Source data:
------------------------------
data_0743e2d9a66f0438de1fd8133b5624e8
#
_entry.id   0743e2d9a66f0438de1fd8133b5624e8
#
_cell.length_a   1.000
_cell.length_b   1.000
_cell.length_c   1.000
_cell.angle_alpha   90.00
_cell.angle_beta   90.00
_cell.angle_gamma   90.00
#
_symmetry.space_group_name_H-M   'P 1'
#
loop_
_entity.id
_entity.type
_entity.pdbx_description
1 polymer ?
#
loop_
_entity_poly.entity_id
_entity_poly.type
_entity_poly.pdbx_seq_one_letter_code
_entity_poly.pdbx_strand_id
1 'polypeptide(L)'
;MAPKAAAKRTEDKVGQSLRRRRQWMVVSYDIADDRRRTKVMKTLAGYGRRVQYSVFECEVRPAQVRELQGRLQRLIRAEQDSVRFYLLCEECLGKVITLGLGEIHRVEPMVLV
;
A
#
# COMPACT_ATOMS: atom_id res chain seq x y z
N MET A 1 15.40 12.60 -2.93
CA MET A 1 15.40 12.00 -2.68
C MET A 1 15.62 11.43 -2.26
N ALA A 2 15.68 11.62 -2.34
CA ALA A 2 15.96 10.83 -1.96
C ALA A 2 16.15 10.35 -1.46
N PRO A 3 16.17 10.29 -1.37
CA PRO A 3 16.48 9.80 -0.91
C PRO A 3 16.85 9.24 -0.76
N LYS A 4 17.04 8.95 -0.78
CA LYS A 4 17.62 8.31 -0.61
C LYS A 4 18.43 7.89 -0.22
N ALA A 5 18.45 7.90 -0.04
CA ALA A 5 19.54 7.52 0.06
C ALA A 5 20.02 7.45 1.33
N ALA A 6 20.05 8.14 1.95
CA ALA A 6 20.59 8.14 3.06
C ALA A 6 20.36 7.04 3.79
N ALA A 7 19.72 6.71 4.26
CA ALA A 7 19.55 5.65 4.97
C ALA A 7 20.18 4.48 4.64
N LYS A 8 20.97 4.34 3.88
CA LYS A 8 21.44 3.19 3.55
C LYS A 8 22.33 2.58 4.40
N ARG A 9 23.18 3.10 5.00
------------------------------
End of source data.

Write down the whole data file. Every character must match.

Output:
data_0743e2d9a66f0438de1fd8133b5624e8
#
_entry.id   0743e2d9a66f0438de1fd8133b5624e8
#
_cell.length_a   1.000
_cell.length_b   1.000
_cell.length_c   1.000
_cell.angle_alpha   90.00
_cell.angle_beta   90.00
_cell.angle_gamma   90.00
#
_symmetry.space_group_name_H-M   'P 1'
#
loop_
_entity.id
_entity.type
_entity.pdbx_description
1 polymer ?
#
loop_
_entity_poly.entity_id
_entity_poly.type
_entity_poly.pdbx_seq_one_letter_code
_entity_poly.pdbx_strand_id
1 'polypeptide(L)'
;MAPKAAAKRTEDKVGQSLRRRRQWMVVSYDIADDRRRTKVMKTLAGYGRRVQYSVFECEVRPAQVRELQGRLQRLIRAEQDSVRFYLLCEECLGKVITLGLGEIHRVEPMVLV
;
A
#
# COMPACT_ATOMS: atom_id res chain seq x y z
N MET A 1 15.40 12.60 -2.93
CA MET A 1 15.40 12.00 -2.68
C MET A 1 15.62 11.43 -2.26
N ALA A 2 15.68 11.62 -2.34
CA ALA A 2 15.96 10.83 -1.96
C ALA A 2 16.15 10.35 -1.46
N PRO A 3 16.17 10.29 -1.37
CA PRO A 3 16.48 9.80 -0.91
C PRO A 3 16.85 9.24 -0.76
N LYS A 4 17.04 8.95 -0.78
CA LYS A 4 17.62 8.31 -0.61
C LYS A 4 18.43 7.89 -0.22
N ALA A 5 18.45 7.90 -0.04
CA ALA A 5 19.54 7.52 0.06
C ALA A 5 20.02 7.45 1.33
N ALA A 6 20.05 8.14 1.95
CA ALA A 6 20.59 8.14 3.06
C ALA A 6 20.36 7.04 3.79
N ALA A 7 19.72 6.71 4.26
CA ALA A 7 19.55 5.65 4.97
C ALA A 7 20.18 4.48 4.64
N LYS A 8 20.97 4.34 3.88
CA LYS A 8 21.44 3.19 3.55
C LYS A 8 22.33 2.58 4.40
N ARG A 9 23.18 3.10 5.00